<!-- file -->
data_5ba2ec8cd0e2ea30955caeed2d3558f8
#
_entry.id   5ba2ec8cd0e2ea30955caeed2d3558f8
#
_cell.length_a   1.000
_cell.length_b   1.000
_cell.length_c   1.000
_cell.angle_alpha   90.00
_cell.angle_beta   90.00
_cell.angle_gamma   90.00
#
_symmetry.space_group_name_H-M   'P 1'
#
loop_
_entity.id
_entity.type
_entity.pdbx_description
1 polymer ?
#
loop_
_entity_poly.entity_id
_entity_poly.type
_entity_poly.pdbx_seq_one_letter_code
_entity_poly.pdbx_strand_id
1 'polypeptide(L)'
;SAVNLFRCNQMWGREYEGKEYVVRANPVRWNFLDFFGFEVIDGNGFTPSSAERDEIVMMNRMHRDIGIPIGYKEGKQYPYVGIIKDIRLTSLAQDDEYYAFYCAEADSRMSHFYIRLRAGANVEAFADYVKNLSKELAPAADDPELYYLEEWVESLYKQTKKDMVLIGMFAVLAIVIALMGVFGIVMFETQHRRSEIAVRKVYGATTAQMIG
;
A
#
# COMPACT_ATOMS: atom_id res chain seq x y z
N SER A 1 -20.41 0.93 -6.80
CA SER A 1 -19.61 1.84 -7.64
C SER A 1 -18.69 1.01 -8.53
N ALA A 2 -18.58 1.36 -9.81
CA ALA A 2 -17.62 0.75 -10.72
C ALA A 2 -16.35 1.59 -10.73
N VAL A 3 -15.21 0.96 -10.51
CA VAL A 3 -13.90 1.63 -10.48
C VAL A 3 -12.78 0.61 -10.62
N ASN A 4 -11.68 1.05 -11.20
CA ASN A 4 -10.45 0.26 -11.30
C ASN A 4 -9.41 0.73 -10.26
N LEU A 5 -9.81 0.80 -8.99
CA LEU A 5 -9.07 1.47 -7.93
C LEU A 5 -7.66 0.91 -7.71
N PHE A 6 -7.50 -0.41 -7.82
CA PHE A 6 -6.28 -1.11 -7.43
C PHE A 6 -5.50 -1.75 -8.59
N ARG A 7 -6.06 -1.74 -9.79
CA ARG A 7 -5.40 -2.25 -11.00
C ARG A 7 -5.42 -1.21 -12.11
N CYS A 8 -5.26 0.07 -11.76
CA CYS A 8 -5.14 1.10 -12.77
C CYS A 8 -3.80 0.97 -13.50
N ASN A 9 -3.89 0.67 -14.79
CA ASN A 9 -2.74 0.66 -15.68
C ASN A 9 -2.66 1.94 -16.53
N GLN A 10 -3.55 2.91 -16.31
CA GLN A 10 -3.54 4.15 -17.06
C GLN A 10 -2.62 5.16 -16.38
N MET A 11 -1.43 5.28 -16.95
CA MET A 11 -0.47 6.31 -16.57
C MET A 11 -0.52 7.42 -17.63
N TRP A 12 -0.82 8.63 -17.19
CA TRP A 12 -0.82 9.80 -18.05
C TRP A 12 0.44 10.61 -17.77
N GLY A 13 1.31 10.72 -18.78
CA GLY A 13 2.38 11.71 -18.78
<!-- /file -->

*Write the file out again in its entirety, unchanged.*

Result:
data_5ba2ec8cd0e2ea30955caeed2d3558f8
#
_entry.id   5ba2ec8cd0e2ea30955caeed2d3558f8
#
_cell.length_a   1.000
_cell.length_b   1.000
_cell.length_c   1.000
_cell.angle_alpha   90.00
_cell.angle_beta   90.00
_cell.angle_gamma   90.00
#
_symmetry.space_group_name_H-M   'P 1'
#
loop_
_entity.id
_entity.type
_entity.pdbx_description
1 polymer ?
#
loop_
_entity_poly.entity_id
_entity_poly.type
_entity_poly.pdbx_seq_one_letter_code
_entity_poly.pdbx_strand_id
1 'polypeptide(L)'
;SAVNLFRCNQMWGREYEGKEYVVRANPVRWNFLDFFGFEVIDGNGFTPSSAERDEIVMMNRMHRDIGIPIGYKEGKQYPYVGIIKDIRLTSLAQDDEYYAFYCAEADSRMSHFYIRLRAGANVEAFADYVKNLSKELAPAADDPELYYLEEWVESLYKQTKKDMVLIGMFAVLAIVIALMGVFGIVMFETQHRRSEIAVRKVYGATTAQMIG
;
A
#
# COMPACT_ATOMS: atom_id res chain seq x y z
N SER A 1 -20.41 0.93 -6.80
CA SER A 1 -19.61 1.84 -7.64
C SER A 1 -18.69 1.01 -8.53
N ALA A 2 -18.58 1.36 -9.81
CA ALA A 2 -17.62 0.75 -10.72
C ALA A 2 -16.35 1.59 -10.73
N VAL A 3 -15.21 0.96 -10.51
CA VAL A 3 -13.90 1.63 -10.48
C VAL A 3 -12.78 0.61 -10.62
N ASN A 4 -11.68 1.05 -11.20
CA ASN A 4 -10.45 0.26 -11.30
C ASN A 4 -9.41 0.73 -10.26
N LEU A 5 -9.81 0.80 -8.99
CA LEU A 5 -9.07 1.47 -7.93
C LEU A 5 -7.66 0.91 -7.71
N PHE A 6 -7.50 -0.41 -7.82
CA PHE A 6 -6.28 -1.11 -7.43
C PHE A 6 -5.50 -1.75 -8.59
N ARG A 7 -6.06 -1.74 -9.79
CA ARG A 7 -5.40 -2.25 -11.00
C ARG A 7 -5.42 -1.21 -12.11
N CYS A 8 -5.26 0.07 -11.76
CA CYS A 8 -5.14 1.10 -12.77
C CYS A 8 -3.80 0.97 -13.50
N ASN A 9 -3.89 0.67 -14.79
CA ASN A 9 -2.74 0.66 -15.68
C ASN A 9 -2.66 1.94 -16.53
N GLN A 10 -3.55 2.91 -16.31
CA GLN A 10 -3.54 4.15 -17.06
C GLN A 10 -2.62 5.16 -16.38
N MET A 11 -1.43 5.28 -16.95
CA MET A 11 -0.47 6.31 -16.57
C MET A 11 -0.52 7.42 -17.63
N TRP A 12 -0.82 8.63 -17.19
CA TRP A 12 -0.82 9.80 -18.05
C TRP A 12 0.44 10.61 -17.77
N GLY A 13 1.31 10.72 -18.78
CA GLY A 13 2.38 11.71 -18.78